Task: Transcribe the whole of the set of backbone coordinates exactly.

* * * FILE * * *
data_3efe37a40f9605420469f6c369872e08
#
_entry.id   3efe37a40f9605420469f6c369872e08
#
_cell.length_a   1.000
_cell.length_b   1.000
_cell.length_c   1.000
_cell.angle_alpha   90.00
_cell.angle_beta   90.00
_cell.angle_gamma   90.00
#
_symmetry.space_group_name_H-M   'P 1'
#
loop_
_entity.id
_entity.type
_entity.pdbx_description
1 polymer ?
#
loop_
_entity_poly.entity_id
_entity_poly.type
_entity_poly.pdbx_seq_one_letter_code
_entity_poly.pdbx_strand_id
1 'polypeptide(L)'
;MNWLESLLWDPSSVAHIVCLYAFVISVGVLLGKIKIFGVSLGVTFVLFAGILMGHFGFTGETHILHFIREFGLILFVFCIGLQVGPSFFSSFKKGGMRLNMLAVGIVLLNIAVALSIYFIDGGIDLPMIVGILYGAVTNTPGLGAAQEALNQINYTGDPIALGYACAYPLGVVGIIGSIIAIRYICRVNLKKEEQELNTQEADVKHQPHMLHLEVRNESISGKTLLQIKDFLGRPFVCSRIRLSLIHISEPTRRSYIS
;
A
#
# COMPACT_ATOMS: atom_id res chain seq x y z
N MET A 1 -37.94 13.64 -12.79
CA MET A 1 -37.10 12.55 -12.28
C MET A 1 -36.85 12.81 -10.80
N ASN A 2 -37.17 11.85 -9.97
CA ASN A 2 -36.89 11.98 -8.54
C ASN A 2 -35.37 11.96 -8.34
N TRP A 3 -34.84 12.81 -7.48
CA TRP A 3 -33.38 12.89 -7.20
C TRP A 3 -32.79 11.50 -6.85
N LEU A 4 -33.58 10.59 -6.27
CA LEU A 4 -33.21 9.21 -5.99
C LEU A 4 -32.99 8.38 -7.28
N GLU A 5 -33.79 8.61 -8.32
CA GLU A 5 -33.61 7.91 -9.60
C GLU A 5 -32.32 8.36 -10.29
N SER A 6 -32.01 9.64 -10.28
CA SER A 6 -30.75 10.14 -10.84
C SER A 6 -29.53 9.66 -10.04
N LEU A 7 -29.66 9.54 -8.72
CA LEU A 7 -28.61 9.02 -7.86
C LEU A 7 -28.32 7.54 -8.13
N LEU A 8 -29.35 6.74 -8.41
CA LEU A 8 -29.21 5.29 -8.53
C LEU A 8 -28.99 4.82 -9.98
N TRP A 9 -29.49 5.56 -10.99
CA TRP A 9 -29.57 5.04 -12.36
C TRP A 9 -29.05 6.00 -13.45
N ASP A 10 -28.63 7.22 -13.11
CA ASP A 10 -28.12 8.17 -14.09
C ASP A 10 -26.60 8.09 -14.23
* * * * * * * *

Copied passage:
data_3efe37a40f9605420469f6c369872e08
#
_entry.id   3efe37a40f9605420469f6c369872e08
#
_cell.length_a   1.000
_cell.length_b   1.000
_cell.length_c   1.000
_cell.angle_alpha   90.00
_cell.angle_beta   90.00
_cell.angle_gamma   90.00
#
_symmetry.space_group_name_H-M   'P 1'
#
loop_
_entity.id
_entity.type
_entity.pdbx_description
1 polymer ?
#
loop_
_entity_poly.entity_id
_entity_poly.type
_entity_poly.pdbx_seq_one_letter_code
_entity_poly.pdbx_strand_id
1 'polypeptide(L)'
;MNWLESLLWDPSSVAHIVCLYAFVISVGVLLGKIKIFGVSLGVTFVLFAGILMGHFGFTGETHILHFIREFGLILFVFCIGLQVGPSFFSSFKKGGMRLNMLAVGIVLLNIAVALSIYFIDGGIDLPMIVGILYGAVTNTPGLGAAQEALNQINYTGDPIALGYACAYPLGVVGIIGSIIAIRYICRVNLKKEEQELNTQEADVKHQPHMLHLEVRNESISGKTLLQIKDFLGRPFVCSRIRLSLIHISEPTRRSYIS
;
A
#
# COMPACT_ATOMS: atom_id res chain seq x y z
N MET A 1 -37.94 13.64 -12.79
CA MET A 1 -37.10 12.55 -12.28
C MET A 1 -36.85 12.81 -10.80
N ASN A 2 -37.17 11.85 -9.97
CA ASN A 2 -36.89 11.98 -8.54
C ASN A 2 -35.37 11.96 -8.34
N TRP A 3 -34.84 12.81 -7.48
CA TRP A 3 -33.38 12.89 -7.20
C TRP A 3 -32.79 11.50 -6.85
N LEU A 4 -33.58 10.59 -6.27
CA LEU A 4 -33.21 9.21 -5.99
C LEU A 4 -32.99 8.38 -7.28
N GLU A 5 -33.79 8.61 -8.32
CA GLU A 5 -33.61 7.91 -9.60
C GLU A 5 -32.32 8.36 -10.29
N SER A 6 -32.01 9.64 -10.28
CA SER A 6 -30.75 10.14 -10.84
C SER A 6 -29.53 9.66 -10.04
N LEU A 7 -29.66 9.54 -8.72
CA LEU A 7 -28.61 9.02 -7.86
C LEU A 7 -28.32 7.54 -8.13
N LEU A 8 -29.35 6.74 -8.41
CA LEU A 8 -29.21 5.29 -8.53
C LEU A 8 -28.99 4.82 -9.98
N TRP A 9 -29.49 5.56 -10.99
CA TRP A 9 -29.57 5.04 -12.36
C TRP A 9 -29.05 6.00 -13.45
N ASP A 10 -28.63 7.22 -13.11
CA ASP A 10 -28.12 8.17 -14.09
C ASP A 10 -26.60 8.09 -14.23